KA – It has to be re-writing.  Perfecting your creation for the public is the most difficult.  It’s like a wild animal you take in and care for.  Before you release it to fly on its own you want it to be the best it can be.

IDI – What type of research did you do for your novel?

KA – I sat in a dark room in a spooky location with an audio recorder, headphones, and flashlight.  I was with my teammates of course, and we were investigating an alleged haunted location.  My novel has a ghost as a character and I wanted to pull everything I learned from investigating and apply it in my novel.  I wanted it to be as real as possible, and I did that by adding little hints such as cold spots, phantom smells, feather-light touches, and mists.  I also added what it was like to get frustrated when other people around you are seeing/hearing things that you are unable to detect.

IDI – And finally, define a great book.

KA – One that makes you either cry or fall in love; or both if it’s an excellent book.  I like reading a book that each sentence is poetically beautiful.   Like a painting, each stroke is a sentence that will comprise a well thought out picture.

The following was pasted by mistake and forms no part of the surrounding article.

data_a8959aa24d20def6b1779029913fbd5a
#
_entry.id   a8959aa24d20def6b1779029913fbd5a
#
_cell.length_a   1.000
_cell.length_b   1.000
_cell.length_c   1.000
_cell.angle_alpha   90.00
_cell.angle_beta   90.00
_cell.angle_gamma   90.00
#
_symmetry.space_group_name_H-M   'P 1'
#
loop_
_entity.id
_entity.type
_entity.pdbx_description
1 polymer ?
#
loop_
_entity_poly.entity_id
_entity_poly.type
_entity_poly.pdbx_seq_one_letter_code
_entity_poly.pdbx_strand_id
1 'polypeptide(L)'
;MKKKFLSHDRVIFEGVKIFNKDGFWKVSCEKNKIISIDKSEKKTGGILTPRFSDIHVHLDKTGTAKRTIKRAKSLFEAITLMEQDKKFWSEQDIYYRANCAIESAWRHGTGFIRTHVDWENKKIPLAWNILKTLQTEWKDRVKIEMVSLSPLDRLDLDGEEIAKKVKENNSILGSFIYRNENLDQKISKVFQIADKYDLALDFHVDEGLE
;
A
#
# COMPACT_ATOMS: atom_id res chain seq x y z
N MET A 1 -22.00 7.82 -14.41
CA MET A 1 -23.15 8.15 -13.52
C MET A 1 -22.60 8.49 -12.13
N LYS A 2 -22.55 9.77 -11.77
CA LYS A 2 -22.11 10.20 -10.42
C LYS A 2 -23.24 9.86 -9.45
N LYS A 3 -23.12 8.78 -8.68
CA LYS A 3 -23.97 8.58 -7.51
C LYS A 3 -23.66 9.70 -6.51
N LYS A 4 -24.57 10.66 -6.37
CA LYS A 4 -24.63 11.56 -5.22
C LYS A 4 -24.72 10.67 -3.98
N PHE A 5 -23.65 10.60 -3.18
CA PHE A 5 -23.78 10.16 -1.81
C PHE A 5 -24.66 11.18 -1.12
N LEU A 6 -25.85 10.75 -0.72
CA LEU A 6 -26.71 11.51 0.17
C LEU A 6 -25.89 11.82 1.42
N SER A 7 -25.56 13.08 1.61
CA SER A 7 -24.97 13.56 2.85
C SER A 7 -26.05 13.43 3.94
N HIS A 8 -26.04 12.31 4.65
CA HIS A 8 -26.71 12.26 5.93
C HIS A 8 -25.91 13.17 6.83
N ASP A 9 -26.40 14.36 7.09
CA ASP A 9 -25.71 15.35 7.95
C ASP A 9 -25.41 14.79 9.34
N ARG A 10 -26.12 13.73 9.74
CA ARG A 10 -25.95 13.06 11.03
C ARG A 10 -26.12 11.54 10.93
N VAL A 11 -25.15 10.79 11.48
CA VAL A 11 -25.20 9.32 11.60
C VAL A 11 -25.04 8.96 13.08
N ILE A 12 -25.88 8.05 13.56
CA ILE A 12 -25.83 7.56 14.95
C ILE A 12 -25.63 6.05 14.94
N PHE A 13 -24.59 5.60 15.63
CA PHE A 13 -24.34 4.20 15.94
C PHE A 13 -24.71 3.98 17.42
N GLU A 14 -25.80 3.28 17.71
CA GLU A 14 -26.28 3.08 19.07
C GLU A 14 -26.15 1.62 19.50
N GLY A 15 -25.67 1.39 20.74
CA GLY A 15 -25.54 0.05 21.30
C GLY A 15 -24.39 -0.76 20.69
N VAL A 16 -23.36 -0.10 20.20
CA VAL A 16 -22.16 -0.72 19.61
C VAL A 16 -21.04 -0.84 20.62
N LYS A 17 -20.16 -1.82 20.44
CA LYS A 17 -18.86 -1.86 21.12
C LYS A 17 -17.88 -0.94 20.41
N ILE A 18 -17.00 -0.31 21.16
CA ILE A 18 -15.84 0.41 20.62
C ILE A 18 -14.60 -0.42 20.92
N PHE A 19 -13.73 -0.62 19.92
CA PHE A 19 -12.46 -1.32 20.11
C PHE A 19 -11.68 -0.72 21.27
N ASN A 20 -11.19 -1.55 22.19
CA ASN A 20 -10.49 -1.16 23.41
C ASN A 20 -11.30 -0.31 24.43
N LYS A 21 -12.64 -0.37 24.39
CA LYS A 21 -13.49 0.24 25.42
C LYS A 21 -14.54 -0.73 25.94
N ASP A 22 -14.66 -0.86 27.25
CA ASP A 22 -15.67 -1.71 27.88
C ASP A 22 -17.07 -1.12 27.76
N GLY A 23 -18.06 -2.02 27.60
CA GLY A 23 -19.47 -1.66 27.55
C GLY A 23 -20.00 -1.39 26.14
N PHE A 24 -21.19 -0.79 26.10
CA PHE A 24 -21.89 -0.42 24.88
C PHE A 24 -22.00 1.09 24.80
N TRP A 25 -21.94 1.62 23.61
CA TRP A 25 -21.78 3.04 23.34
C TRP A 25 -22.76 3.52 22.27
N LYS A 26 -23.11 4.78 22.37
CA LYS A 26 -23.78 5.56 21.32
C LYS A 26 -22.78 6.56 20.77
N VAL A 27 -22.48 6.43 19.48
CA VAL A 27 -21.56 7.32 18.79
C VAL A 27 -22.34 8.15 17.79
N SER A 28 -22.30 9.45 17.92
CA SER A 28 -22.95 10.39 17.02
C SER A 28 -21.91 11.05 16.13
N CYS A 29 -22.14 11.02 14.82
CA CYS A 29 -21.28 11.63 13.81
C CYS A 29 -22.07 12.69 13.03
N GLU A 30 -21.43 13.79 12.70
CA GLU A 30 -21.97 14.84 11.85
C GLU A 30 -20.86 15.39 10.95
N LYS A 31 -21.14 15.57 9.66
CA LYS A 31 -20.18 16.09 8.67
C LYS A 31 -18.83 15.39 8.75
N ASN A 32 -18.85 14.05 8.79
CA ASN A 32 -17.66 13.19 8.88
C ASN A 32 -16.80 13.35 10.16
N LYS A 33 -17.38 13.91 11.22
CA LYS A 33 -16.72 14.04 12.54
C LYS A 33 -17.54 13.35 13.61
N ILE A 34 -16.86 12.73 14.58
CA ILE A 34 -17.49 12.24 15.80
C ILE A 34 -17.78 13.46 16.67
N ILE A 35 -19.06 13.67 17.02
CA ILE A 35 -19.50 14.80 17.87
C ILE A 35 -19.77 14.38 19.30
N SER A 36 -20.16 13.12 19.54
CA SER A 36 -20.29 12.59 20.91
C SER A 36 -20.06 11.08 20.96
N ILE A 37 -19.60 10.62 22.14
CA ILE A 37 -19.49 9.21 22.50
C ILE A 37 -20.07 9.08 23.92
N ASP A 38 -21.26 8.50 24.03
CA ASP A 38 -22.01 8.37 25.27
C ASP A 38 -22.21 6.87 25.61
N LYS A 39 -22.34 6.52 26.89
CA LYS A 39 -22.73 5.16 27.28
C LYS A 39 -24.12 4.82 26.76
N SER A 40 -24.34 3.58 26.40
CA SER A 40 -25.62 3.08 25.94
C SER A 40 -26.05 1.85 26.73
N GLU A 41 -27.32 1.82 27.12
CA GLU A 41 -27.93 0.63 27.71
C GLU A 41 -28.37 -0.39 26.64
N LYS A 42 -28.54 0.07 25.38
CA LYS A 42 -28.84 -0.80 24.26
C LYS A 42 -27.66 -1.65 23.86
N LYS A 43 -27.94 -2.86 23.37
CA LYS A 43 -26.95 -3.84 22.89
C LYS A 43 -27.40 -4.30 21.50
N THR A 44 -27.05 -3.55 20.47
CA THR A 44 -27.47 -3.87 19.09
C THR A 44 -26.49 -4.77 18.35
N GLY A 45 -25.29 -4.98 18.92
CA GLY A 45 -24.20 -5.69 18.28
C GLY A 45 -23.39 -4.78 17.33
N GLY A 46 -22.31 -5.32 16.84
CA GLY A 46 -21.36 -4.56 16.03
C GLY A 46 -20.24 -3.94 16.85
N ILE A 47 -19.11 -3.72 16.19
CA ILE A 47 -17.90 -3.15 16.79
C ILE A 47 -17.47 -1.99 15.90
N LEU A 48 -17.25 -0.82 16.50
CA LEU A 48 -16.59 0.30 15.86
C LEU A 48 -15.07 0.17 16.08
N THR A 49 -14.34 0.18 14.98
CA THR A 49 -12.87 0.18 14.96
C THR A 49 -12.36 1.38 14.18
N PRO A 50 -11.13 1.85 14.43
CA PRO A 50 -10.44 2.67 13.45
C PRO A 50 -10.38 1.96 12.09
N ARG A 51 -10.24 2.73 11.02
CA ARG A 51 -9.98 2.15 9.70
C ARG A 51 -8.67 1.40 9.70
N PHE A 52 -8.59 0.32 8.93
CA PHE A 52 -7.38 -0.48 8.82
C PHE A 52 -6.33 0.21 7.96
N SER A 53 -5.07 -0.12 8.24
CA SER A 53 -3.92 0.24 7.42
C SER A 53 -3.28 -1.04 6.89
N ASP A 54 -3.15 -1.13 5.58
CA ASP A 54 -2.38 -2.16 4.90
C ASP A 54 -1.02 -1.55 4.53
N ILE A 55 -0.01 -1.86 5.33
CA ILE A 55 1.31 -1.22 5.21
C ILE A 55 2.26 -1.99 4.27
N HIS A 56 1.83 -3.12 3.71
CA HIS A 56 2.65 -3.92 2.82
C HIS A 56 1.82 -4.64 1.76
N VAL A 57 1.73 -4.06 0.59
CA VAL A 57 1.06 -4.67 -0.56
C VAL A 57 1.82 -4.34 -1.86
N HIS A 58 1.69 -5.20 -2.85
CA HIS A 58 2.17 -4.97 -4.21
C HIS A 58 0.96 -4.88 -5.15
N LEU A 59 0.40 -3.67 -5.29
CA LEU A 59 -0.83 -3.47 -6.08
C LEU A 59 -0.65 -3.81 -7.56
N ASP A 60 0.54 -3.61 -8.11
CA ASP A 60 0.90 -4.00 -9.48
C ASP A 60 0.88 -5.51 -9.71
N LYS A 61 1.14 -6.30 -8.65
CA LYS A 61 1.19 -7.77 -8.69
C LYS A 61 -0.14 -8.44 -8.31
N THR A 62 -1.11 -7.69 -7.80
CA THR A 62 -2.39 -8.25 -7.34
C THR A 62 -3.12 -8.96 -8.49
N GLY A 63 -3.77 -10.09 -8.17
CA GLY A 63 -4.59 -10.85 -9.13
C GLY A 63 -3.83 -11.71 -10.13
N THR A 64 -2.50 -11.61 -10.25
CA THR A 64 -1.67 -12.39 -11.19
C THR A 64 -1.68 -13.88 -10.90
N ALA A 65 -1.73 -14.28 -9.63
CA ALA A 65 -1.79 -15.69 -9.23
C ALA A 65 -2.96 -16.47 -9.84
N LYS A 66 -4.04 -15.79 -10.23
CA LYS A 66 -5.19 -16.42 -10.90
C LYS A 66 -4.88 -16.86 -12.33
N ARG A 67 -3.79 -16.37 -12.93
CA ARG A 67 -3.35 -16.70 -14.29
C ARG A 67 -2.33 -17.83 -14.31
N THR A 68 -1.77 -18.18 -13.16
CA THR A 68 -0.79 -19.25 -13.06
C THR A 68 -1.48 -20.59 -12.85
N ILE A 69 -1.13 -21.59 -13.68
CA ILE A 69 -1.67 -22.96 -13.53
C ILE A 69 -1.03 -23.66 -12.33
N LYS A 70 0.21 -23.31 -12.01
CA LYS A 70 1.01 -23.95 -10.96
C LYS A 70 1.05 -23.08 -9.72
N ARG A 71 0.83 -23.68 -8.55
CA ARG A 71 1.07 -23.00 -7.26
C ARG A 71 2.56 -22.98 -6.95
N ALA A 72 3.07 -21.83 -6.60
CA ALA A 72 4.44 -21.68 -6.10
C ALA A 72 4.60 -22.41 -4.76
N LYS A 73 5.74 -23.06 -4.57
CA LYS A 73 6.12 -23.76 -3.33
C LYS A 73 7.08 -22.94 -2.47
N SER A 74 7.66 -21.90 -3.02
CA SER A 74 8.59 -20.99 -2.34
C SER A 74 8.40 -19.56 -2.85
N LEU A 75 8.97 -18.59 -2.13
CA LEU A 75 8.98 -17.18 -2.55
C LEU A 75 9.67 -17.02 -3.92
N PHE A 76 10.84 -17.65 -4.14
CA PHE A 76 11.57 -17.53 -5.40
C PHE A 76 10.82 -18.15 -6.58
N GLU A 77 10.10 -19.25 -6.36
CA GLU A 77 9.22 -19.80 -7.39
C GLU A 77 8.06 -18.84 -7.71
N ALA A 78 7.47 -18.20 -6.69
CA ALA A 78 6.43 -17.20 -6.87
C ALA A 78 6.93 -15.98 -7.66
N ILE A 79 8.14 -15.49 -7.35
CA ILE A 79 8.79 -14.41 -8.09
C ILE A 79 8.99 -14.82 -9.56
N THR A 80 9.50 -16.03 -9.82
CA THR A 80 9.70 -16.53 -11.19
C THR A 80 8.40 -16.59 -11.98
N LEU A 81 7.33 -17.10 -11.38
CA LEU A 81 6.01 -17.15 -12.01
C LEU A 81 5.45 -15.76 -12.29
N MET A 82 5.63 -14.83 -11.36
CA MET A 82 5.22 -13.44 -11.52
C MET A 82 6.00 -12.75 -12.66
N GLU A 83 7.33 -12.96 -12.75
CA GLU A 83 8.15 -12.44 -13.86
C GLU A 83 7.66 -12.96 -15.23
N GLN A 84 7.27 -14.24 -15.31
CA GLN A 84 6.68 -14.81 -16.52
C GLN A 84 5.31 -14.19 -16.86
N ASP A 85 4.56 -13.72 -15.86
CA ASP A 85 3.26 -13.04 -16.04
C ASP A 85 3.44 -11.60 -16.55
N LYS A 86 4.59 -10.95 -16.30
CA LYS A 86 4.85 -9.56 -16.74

IDI – Kristi, thank you for participating in an Ink Drop Interview. I wish you the very best in your writing career.

Interested in reading Kristi’s debut novel, ONE PETAL FLOWER? You can find it here:

www.kristiayersauthor.com – And don’t forget to leave her a note letting her know what you thought!

Ink Drop Interviews are conducted by Kathy Reinhart

author of the award-winning novel,

LILY WHITE LIES

Paperback or Kindle (only $3.99 everyday)

Or try MISSOURI IN A SUITCASE, written under the pen name, Nova Scott

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A special thank you to all who have supported me and my writing, followed my posts or purchased one of my novels. Your interest means the world to me!